I have race as a variable in my model and my measurement reflects the executives' race in the company's management (score 1 if any specific race is in the management). The problem is that managements of companies have more than one race in their executives. So when I want to statistically summarize race which are four, the total percentage is more than 100% What is the best way to demonstrate the results?

• What is the question you would like to answer with this regression? Commented Jun 24, 2014 at 20:54

Add a category "more than one race".

If you have the raw data, you can figure out which people were combinations of which races and (if you like) list more than one "more than one race" category and also create "White only" etc for people who checked only "White" etc.

If you only have the summary data then you can only approximate the total "more than one race" since you don't know if anyone checked three boxes. But you can assume that few if any did. Then you can figure it out. Suppose the following:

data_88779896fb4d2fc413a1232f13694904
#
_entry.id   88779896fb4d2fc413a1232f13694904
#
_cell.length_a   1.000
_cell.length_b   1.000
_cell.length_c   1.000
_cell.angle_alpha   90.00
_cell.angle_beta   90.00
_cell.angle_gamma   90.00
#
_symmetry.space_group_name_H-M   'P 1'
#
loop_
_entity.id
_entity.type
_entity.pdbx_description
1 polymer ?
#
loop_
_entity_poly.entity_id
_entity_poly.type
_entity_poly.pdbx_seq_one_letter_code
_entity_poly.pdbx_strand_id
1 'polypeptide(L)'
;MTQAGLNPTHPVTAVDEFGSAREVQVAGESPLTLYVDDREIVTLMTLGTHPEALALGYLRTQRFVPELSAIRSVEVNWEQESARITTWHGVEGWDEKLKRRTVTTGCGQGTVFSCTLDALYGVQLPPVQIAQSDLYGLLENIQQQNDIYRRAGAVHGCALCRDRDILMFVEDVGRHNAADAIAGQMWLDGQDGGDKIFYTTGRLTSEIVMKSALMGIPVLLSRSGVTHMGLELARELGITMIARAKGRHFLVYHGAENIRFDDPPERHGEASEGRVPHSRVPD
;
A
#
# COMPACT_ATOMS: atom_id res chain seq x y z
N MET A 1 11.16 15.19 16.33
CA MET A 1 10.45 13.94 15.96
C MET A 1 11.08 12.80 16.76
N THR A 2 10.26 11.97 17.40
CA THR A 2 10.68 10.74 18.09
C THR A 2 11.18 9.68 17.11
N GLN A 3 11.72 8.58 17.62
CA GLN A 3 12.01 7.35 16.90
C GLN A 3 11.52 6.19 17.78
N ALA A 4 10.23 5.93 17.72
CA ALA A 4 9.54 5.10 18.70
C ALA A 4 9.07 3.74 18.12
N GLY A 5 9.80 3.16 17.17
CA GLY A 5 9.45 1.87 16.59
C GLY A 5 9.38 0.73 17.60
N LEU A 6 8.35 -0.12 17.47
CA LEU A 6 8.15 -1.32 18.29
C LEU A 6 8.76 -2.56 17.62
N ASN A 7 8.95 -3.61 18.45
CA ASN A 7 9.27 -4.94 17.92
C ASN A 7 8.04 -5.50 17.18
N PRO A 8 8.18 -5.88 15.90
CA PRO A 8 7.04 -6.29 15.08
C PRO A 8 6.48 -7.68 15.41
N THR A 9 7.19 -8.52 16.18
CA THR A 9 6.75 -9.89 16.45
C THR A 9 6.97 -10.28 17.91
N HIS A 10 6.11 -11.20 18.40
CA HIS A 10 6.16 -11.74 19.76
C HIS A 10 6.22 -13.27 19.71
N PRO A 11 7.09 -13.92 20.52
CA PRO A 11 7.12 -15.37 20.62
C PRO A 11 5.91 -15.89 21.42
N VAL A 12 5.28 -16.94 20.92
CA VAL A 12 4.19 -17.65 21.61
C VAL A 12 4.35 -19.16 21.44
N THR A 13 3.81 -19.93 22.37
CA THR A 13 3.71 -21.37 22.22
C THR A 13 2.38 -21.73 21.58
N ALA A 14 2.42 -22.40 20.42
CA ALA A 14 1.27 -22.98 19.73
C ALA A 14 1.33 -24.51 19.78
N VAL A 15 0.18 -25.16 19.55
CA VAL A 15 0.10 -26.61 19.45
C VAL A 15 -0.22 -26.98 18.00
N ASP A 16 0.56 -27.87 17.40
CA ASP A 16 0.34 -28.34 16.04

White 60%

Black 20%

Asian 20%

Other 10%

total = 110 so, if some checked two boxes but none checked three, then 5% checked two boxes.

E.g. suppose everyone who checked two boxes checked "Black" and "other" then if we reduce each of these by 5% we get to 100%. And 5% checked two boxes.

• sorry, I didn't get that last point and thanks for your help @peter .. i grouped race as you mentioned and the forth category is others Commented Jun 24, 2014 at 18:27
• I will edit my answer Commented Jun 24, 2014 at 18:35

Method 1: recode the race variables

See this data set:

Suppose the orange part represents the original data. The culprits that inflated the percentage are cases 4 and 5.

To recode them, first count the total response per case by adding across the columns, resulting is the column Sum. For those who has just 1, they chose only one race and will retain that race. For those with 2 or more, we will recode them into multi-racial, as suggested in the answer of @PeterFlom.

The coding scheme would be something like:

if white = 1 and sum = 1 then newRace = 1;
if black = 1 and sum = 1 then newRace = 2;
if asian = 1 and sum = 1 then newRace = 3;
if others = 1 and sum = 1 then newRace = 4;
if sum > 1 then newRace = 5;


You can see the newRace and its labeling scheme in blue. The frequency of the variable newRace should give percentages adding up to 100%. This method requires you to have executive level data, if you only have company level aggregated data, then it not possible to work this out without some assumptions.

Method 2: use the variables as is

In descriptive statistics table, it's also acceptable to footnote the table saying "percentages do not add up to 100% due to multiple choices."